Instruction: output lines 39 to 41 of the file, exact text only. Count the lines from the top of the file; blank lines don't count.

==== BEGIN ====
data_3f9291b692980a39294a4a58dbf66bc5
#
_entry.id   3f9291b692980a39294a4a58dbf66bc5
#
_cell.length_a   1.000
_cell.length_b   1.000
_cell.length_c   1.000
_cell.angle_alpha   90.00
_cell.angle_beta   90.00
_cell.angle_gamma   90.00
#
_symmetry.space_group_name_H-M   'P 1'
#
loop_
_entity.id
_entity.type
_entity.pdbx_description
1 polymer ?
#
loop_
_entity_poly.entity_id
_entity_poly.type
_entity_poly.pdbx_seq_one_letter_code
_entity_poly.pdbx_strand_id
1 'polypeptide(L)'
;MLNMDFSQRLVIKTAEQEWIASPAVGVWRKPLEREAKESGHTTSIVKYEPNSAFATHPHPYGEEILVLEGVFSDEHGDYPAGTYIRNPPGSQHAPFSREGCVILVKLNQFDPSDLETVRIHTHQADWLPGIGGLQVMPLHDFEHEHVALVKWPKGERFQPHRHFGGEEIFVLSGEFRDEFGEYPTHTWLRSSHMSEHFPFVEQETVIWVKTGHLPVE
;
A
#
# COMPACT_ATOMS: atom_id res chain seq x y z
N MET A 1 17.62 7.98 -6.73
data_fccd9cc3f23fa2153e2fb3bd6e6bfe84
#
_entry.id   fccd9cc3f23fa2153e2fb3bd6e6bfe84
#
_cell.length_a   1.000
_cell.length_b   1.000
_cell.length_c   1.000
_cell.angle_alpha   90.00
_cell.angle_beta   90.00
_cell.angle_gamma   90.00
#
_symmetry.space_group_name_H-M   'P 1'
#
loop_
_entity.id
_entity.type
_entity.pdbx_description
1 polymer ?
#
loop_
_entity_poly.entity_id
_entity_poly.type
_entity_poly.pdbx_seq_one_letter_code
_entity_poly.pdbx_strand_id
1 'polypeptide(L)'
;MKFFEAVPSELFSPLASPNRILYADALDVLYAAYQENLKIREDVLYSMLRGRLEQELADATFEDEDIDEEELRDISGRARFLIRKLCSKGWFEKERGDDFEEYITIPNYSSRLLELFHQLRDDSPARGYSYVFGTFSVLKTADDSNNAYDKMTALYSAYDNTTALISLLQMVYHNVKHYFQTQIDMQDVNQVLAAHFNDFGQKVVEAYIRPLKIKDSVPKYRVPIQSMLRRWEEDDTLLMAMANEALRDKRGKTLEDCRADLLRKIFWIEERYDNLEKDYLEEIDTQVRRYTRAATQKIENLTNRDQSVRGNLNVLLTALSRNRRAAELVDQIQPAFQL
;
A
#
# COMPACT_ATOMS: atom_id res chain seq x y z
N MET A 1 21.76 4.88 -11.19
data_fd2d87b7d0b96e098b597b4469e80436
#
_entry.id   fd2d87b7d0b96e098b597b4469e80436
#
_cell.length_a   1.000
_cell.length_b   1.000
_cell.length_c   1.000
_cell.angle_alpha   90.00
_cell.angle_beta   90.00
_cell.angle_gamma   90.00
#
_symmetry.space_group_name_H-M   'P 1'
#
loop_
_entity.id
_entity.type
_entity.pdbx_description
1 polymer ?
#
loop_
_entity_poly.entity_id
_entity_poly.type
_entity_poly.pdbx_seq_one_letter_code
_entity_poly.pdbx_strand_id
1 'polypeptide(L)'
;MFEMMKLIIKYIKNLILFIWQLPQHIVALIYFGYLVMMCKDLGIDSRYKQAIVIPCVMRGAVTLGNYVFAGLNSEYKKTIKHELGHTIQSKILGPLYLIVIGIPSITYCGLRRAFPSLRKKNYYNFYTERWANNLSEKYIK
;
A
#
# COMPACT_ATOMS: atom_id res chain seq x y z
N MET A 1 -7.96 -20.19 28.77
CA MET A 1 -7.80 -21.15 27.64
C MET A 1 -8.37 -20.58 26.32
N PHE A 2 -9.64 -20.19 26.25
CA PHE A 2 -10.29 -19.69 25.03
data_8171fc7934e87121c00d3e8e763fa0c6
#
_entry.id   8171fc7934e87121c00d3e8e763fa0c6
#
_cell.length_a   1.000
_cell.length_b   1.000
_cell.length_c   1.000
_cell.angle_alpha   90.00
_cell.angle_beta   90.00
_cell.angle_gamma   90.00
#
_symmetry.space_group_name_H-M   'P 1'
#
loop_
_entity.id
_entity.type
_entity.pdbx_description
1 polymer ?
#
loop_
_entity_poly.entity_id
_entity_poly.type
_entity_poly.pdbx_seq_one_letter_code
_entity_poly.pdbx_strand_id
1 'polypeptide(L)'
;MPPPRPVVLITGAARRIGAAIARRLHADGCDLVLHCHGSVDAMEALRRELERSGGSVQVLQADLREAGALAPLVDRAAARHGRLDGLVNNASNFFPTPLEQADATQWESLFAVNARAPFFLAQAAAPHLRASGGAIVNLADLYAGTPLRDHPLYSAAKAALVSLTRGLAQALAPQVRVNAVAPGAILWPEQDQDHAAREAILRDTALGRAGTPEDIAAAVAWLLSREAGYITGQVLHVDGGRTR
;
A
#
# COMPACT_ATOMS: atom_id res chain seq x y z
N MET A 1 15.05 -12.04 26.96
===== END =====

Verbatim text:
_cell.angle_alpha   90.00
_cell.angle_beta   90.00
_cell.angle_gamma   90.00